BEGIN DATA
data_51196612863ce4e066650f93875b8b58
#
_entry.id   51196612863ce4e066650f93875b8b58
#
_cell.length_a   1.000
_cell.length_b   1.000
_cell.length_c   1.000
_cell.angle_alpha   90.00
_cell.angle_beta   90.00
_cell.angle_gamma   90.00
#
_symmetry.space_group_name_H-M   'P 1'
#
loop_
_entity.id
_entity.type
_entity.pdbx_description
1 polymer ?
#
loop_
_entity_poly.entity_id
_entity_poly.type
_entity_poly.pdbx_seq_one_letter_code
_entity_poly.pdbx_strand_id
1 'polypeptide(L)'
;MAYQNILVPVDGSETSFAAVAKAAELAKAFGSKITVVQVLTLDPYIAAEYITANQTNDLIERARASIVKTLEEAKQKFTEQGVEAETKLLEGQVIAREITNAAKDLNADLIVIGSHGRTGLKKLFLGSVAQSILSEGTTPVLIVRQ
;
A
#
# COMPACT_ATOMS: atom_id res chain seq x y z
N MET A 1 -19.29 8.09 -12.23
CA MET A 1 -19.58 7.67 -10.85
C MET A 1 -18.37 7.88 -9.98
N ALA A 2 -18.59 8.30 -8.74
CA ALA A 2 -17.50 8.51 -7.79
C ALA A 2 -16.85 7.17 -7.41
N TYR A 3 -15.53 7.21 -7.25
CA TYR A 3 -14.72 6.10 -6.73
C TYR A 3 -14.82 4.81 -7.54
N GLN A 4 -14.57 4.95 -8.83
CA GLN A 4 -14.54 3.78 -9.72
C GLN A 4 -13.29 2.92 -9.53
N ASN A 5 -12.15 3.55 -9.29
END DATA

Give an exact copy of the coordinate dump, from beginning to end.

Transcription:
data_51196612863ce4e066650f93875b8b58
#
_entry.id   51196612863ce4e066650f93875b8b58
#
_cell.length_a   1.000
_cell.length_b   1.000
_cell.length_c   1.000
_cell.angle_alpha   90.00
_cell.angle_beta   90.00
_cell.angle_gamma   90.00
#
_symmetry.space_group_name_H-M   'P 1'
#
loop_
_entity.id
_entity.type
_entity.pdbx_description
1 polymer ?
#
loop_
_entity_poly.entity_id
_entity_poly.type
_entity_poly.pdbx_seq_one_letter_code
_entity_poly.pdbx_strand_id
1 'polypeptide(L)'
;MAYQNILVPVDGSETSFAAVAKAAELAKAFGSKITVVQVLTLDPYIAAEYITANQTNDLIERARASIVKTLEEAKQKFTEQGVEAETKLLEGQVIAREITNAAKDLNADLIVIGSHGRTGLKKLFLGSVAQSILSEGTTPVLIVRQ
;
A
#
# COMPACT_ATOMS: atom_id res chain seq x y z
N MET A 1 -19.29 8.09 -12.23
CA MET A 1 -19.58 7.67 -10.85
C MET A 1 -18.37 7.88 -9.98
N ALA A 2 -18.59 8.30 -8.74
CA ALA A 2 -17.50 8.51 -7.79
C ALA A 2 -16.85 7.17 -7.41
N TYR A 3 -15.53 7.21 -7.25
CA TYR A 3 -14.72 6.10 -6.73
C TYR A 3 -14.82 4.81 -7.54
N GLN A 4 -14.57 4.95 -8.83
CA GLN A 4 -14.54 3.78 -9.72
C GLN A 4 -13.29 2.92 -9.53
N ASN A 5 -12.15 3.55 -9.29